Republicans just wasted everyone’s time and refused to take the win on immigration

Senator Kyrsten Sinema of Arizona had not even finished her call with reporters about the immigration-Ukraine bill when Republicans began to react.

Representative Matt Gaetz, the right-wing gadfly from Florida who ousted Kevin McCarthy, called it the “Senate Amnesty Bill” and said that it would force a future president Donald Trump administration “to let in illegals well into his term.” House Republican Conference Chair Elise Stefanik, who is currently auditioning to be Trump’s running mate, called it an “absolute non-starter.” In the Senate, Ohio’s JD Vance, perhaps the Trumpiest Senator, said he “cannot imagine why any Republican supports this atrocious proposal.”

But this is far from an “amnesty bill,” to borrow from Gaetz’s words. Rather, it ends the process of “catch-and-release”, wherein border officials release previously arrested migrants into the United States while they await their court dates. It also moves the process for migrants who claim asylum from the court system to the United States Citizenship and Immigration Services. Some fear that move could lead to fewer people being able to claim asylum.

Furthermore, it also gives the executive branch the power to “shut down” the US-Mexico border when more than 5,000 undocumented migrants seek to cross into the US in a week.

And remember Donald Trump’s “big, beautiful wall”? Not only does the new legislation allocate $650m for such a barrier, but a one-pager by Oklahoma Senator James Lankford, the Republican negotiator, noted that it “withholds the majority of the wall money to be used during the next administration.”

If Trump were to win the White House in nine months (and polling right now shows he has a good shot of doing so), it would give him sweeping authority to implement draconian immigration policies that he otherwise never would have been able to do.

The bill does not contain a path to citizenship for “Dreamers” who came to the United States. The closest aspect it has to something resembling immigrant relief is issuing 50,000 new employment and family-based visas for five years. It also includes parts of the Afghan Adjustment Act, a bill that helps Afghans who aided US servicemembers in America’s longest war achieve permanent resident status.

Only one of the three Senators who negotiated this bill — Sinema, the Democrat-turned-independent — represents a border state and all of the negotiators were white. This is why Alex Padilla, the senior Democratic senator from California, said the “deal misses the mark.”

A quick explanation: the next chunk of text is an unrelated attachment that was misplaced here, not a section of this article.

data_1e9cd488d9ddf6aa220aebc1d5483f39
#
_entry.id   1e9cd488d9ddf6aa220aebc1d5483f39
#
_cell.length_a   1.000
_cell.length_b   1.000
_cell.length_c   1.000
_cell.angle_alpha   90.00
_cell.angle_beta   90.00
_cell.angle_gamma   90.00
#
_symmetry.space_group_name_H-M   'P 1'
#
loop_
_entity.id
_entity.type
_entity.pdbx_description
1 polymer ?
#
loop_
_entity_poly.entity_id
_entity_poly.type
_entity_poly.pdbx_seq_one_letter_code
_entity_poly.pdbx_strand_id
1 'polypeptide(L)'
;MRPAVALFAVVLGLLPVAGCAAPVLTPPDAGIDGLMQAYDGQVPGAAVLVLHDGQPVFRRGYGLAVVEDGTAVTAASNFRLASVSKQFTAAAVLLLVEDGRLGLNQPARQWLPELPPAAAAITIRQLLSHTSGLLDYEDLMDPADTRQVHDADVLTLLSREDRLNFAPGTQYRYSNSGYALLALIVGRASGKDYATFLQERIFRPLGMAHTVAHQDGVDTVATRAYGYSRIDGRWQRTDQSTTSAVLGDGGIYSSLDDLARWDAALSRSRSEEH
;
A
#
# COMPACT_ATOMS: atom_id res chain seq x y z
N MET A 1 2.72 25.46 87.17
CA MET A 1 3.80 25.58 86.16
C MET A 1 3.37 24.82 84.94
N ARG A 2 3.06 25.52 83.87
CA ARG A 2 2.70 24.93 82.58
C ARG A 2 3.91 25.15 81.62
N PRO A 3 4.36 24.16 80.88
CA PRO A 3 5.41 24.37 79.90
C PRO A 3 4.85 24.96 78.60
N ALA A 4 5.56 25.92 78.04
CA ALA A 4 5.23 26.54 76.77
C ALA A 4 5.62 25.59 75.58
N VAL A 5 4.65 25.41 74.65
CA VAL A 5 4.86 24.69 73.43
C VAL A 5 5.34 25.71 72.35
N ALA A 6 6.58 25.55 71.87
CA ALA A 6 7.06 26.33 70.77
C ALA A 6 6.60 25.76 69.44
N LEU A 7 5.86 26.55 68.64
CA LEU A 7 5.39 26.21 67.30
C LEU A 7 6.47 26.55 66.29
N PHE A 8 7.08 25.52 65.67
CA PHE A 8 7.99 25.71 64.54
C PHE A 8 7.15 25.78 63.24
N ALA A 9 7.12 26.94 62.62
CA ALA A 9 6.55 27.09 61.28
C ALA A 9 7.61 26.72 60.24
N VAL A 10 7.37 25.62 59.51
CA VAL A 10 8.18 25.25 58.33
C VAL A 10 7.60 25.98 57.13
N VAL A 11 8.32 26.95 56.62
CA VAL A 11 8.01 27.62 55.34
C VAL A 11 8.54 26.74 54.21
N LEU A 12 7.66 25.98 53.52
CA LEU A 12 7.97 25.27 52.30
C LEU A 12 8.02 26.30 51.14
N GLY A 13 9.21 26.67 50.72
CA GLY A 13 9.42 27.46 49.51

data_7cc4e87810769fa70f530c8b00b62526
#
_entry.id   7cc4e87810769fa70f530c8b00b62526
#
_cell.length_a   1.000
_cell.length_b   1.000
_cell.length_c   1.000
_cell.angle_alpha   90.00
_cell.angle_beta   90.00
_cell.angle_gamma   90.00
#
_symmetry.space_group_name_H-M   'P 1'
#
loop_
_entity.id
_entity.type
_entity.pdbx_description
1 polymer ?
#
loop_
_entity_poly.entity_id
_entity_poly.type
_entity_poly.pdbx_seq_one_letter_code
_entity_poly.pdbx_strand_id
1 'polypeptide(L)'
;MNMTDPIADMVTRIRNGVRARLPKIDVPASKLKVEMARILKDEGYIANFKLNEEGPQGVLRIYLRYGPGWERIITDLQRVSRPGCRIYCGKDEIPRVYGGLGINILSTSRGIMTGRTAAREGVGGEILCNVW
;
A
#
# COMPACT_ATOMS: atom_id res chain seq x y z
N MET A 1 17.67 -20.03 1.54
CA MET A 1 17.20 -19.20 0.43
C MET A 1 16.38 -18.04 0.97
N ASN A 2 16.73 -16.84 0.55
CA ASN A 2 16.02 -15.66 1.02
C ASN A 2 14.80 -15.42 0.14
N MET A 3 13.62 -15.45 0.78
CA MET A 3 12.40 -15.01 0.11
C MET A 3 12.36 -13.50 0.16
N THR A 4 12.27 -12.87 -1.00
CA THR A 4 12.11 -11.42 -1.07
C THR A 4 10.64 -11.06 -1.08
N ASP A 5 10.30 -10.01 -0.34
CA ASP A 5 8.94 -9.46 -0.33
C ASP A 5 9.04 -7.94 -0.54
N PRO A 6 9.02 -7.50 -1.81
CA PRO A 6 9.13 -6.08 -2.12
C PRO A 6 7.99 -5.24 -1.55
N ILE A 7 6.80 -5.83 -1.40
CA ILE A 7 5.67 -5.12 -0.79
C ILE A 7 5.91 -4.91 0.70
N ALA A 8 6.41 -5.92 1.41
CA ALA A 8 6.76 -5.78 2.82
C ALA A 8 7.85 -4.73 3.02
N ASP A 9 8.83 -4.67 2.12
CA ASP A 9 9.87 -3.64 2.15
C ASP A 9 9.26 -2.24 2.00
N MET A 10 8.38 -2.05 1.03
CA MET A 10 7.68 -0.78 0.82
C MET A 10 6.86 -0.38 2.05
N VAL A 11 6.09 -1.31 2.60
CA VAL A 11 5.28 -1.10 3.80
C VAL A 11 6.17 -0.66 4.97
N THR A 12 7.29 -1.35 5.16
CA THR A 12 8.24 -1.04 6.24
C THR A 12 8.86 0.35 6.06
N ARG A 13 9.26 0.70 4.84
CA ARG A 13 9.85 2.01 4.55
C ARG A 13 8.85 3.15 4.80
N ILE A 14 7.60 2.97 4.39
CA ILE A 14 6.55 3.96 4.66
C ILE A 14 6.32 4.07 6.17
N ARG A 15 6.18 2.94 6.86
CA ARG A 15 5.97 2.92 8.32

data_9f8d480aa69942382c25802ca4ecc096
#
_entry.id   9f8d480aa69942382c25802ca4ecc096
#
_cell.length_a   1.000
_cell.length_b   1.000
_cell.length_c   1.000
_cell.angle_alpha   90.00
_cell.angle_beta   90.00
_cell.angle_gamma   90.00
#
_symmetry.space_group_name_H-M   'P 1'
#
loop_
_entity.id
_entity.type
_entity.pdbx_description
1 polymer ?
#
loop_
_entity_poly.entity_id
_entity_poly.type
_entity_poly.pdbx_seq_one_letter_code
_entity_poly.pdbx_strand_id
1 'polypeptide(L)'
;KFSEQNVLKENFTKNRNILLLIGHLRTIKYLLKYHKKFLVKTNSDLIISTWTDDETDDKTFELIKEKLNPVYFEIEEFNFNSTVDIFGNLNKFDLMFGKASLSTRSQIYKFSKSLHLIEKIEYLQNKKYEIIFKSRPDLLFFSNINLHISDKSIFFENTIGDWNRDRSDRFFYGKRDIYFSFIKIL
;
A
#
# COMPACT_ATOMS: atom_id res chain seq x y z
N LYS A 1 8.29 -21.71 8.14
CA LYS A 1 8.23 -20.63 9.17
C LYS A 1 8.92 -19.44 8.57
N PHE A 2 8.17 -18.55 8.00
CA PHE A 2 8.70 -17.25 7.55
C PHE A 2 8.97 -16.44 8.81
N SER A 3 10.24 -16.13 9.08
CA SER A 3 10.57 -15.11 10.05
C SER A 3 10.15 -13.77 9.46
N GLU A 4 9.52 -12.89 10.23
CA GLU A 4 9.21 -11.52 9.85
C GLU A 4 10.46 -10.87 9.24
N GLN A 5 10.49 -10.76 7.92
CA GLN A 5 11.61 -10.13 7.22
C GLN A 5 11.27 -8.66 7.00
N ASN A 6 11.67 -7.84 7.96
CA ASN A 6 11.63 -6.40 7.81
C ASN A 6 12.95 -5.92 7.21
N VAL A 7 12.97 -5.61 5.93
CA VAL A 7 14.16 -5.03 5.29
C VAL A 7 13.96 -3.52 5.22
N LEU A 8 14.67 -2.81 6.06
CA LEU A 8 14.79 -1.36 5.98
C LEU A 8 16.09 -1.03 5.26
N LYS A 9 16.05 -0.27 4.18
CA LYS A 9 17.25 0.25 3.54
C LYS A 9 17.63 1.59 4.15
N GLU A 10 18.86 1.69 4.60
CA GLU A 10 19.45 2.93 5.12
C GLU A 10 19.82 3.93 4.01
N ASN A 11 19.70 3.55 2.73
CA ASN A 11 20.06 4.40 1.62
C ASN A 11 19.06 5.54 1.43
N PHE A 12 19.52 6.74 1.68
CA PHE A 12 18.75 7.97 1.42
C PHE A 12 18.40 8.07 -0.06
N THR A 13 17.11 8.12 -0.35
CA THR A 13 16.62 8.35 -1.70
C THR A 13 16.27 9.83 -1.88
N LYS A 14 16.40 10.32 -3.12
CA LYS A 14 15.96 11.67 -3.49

This legislation would essentially give Trump the authority to act on his most severe anti-immigration rhetoric. This is why Senator Thom Tillis of North Carolina, who was initially part of the bipartisan negotiations but pulled out, told me last month: “Imagine the additional resources that he could put on an interior enforcement. When people look at the bill when it gets filed, judge it on that basis.”

Much like how Trump tried to hold up money for Ukraine in exchange for then-newly-elected President Volodymyr Zelensky investigating Hunter Biden in 2019, Republicans said they would not provide additional aid to Ukraine unless Democrats attached immigration restrictions. And now, they plan to sink the whole bill.

But doing so might bite them in the long run, even if Trump wins. Even if Republicans somehow keep the House — which is highly unlikely, even in the event of a Trump victory — and flip every contested Senate seat, they will not be able to overcome a filibuster. And the remaining Democrats will lean liberal enough to want to block such legislation.

Conservatives seem stuck on the fact that migrants would likely still cross the border. Lankford tried to defend it on Twitter/X by saying: “The emergency authority is not designed to let 5,000 people in, it is designed to close the border and turn 5,000 people around.”

Ironically, Padilla and other immigrant advocates agree with the Gaetz and Stefanik when they say completely cutting off the flow of migrants is virtually impossible. And limiting the ways to enter legally will likely increase illegal crossings.

If Republicans were serious about actually restricting immigration, they would jam this bill through the Senate and the House, say they “owned the libs” by moving the Overton window on immigration so far that even sympathetic migrants have no relief, and talk about the powers they can now give a future Trump administration.

But as I have said frequently, these are not serious people; they are, instead, cosplaying as legislators. It would be more understandable if they had torpedoed negotiations last year and told the world that the United States would abandon its allies and international obligations. Instead, the GOP wasted everyone’s time with fruitless negotiations.

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